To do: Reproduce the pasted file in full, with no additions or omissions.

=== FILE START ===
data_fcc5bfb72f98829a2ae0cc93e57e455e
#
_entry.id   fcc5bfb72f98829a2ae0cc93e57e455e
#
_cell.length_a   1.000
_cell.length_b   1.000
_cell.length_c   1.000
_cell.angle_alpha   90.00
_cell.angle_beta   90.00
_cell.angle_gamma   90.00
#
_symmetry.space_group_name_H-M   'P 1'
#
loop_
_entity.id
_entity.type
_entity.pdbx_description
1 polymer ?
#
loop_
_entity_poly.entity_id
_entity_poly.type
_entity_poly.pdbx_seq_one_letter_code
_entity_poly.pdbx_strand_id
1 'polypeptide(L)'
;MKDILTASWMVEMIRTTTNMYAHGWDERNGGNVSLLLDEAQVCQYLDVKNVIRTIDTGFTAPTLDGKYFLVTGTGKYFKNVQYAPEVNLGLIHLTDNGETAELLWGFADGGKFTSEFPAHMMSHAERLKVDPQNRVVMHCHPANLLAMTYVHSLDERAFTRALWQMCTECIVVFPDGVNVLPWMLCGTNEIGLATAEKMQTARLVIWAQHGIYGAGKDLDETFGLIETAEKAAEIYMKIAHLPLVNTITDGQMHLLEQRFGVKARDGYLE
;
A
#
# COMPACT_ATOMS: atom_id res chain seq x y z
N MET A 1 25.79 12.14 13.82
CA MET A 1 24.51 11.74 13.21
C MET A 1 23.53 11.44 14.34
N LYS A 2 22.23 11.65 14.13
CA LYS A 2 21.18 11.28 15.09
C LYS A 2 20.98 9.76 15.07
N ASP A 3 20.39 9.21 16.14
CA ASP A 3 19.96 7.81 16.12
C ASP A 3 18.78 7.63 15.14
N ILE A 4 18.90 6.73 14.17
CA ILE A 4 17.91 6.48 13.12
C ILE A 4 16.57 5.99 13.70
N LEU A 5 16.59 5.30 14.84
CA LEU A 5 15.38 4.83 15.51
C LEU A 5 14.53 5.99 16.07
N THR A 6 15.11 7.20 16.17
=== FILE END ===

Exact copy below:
data_fcc5bfb72f98829a2ae0cc93e57e455e
#
_entry.id   fcc5bfb72f98829a2ae0cc93e57e455e
#
_cell.length_a   1.000
_cell.length_b   1.000
_cell.length_c   1.000
_cell.angle_alpha   90.00
_cell.angle_beta   90.00
_cell.angle_gamma   90.00
#
_symmetry.space_group_name_H-M   'P 1'
#
loop_
_entity.id
_entity.type
_entity.pdbx_description
1 polymer ?
#
loop_
_entity_poly.entity_id
_entity_poly.type
_entity_poly.pdbx_seq_one_letter_code
_entity_poly.pdbx_strand_id
1 'polypeptide(L)'
;MKDILTASWMVEMIRTTTNMYAHGWDERNGGNVSLLLDEAQVCQYLDVKNVIRTIDTGFTAPTLDGKYFLVTGTGKYFKNVQYAPEVNLGLIHLTDNGETAELLWGFADGGKFTSEFPAHMMSHAERLKVDPQNRVVMHCHPANLLAMTYVHSLDERAFTRALWQMCTECIVVFPDGVNVLPWMLCGTNEIGLATAEKMQTARLVIWAQHGIYGAGKDLDETFGLIETAEKAAEIYMKIAHLPLVNTITDGQMHLLEQRFGVKARDGYLE
;
A
#
# COMPACT_ATOMS: atom_id res chain seq x y z
N MET A 1 25.79 12.14 13.82
CA MET A 1 24.51 11.74 13.21
C MET A 1 23.53 11.44 14.34
N LYS A 2 22.23 11.65 14.13
CA LYS A 2 21.18 11.28 15.09
C LYS A 2 20.98 9.76 15.07
N ASP A 3 20.39 9.21 16.14
CA ASP A 3 19.96 7.81 16.12
C ASP A 3 18.78 7.63 15.14
N ILE A 4 18.90 6.73 14.17
CA ILE A 4 17.91 6.48 13.12
C ILE A 4 16.57 5.99 13.70
N LEU A 5 16.59 5.30 14.84
CA LEU A 5 15.38 4.83 15.51
C LEU A 5 14.53 5.99 16.07
N THR A 6 15.11 7.20 16.17